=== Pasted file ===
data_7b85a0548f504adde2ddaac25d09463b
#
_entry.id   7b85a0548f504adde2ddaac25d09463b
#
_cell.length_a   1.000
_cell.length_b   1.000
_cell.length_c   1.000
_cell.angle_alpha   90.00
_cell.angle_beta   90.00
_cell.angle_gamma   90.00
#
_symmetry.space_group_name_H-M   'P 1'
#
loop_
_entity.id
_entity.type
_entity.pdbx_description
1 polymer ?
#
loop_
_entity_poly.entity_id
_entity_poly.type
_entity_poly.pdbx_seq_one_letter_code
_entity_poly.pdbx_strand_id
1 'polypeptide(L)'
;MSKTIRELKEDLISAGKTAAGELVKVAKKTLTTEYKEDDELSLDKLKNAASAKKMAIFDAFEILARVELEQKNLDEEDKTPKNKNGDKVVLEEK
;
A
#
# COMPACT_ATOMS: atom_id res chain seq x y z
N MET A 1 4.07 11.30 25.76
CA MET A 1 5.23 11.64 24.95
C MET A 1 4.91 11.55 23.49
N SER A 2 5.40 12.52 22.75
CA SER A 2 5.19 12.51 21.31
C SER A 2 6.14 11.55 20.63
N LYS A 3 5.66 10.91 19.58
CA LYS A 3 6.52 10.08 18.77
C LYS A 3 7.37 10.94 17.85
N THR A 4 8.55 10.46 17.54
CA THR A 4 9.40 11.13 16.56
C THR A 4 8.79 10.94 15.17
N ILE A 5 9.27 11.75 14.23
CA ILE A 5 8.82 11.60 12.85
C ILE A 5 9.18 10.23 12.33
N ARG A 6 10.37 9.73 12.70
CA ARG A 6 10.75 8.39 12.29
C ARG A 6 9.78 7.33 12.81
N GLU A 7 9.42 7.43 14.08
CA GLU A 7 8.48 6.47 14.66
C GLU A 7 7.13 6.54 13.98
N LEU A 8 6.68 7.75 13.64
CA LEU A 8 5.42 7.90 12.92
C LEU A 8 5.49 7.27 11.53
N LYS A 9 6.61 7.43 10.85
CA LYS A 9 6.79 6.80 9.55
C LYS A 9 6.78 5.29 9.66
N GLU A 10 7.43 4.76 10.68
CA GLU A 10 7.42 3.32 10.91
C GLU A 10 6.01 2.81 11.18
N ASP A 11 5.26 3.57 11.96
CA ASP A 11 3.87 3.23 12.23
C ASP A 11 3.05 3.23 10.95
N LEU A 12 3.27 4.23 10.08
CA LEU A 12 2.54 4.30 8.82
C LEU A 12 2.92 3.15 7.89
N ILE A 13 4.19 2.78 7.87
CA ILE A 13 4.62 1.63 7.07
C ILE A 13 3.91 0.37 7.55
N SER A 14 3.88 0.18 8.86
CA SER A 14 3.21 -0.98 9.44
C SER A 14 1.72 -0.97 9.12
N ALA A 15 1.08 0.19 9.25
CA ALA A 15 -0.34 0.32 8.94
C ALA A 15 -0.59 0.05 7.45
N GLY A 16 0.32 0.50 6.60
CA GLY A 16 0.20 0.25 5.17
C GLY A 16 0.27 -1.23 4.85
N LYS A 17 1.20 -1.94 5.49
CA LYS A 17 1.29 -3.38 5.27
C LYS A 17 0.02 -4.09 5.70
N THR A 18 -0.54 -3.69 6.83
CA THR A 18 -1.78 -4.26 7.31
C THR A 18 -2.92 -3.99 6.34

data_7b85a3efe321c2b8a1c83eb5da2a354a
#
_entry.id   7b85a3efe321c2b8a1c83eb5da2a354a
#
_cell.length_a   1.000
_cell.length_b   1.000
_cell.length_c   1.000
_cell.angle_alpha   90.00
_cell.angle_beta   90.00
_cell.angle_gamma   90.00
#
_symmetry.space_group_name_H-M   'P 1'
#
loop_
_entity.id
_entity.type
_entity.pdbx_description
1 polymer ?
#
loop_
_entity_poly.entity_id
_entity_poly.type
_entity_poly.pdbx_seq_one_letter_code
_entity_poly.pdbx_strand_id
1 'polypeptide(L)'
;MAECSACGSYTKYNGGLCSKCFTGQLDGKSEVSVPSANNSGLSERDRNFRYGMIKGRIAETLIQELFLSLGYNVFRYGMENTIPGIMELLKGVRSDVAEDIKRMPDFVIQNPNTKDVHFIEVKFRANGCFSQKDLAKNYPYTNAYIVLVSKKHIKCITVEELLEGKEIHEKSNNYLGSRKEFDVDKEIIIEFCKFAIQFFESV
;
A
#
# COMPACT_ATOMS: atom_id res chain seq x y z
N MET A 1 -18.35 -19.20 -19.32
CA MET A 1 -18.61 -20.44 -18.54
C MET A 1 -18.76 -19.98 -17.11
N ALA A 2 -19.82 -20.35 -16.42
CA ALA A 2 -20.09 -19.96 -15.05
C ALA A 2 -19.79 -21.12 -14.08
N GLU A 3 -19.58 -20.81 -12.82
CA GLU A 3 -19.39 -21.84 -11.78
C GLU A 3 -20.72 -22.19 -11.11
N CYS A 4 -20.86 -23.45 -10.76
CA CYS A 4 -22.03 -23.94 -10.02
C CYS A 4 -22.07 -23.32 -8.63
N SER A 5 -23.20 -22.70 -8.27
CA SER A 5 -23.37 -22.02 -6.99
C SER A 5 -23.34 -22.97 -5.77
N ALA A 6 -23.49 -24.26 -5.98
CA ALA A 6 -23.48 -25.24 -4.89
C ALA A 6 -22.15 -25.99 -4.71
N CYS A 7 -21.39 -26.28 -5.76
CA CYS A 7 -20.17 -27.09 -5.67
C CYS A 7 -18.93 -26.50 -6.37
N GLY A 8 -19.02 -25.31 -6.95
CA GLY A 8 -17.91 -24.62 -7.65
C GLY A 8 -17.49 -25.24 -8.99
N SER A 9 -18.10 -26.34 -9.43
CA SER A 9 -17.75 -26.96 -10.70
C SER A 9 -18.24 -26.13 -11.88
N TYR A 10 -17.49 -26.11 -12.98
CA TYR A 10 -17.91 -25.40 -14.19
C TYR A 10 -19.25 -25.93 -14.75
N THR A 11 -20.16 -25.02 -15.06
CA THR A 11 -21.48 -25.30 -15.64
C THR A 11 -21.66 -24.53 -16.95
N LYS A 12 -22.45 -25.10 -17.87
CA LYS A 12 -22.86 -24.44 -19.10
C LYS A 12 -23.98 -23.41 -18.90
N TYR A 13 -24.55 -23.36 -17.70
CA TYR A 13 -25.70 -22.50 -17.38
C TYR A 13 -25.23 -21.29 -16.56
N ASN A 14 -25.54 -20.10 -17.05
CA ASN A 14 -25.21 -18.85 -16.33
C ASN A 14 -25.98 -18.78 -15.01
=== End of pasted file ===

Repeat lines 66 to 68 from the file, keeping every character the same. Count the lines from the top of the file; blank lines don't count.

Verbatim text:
C LEU A 12 2.92 3.15 7.89
N ILE A 13 4.19 2.78 7.87
CA ILE A 13 4.62 1.63 7.07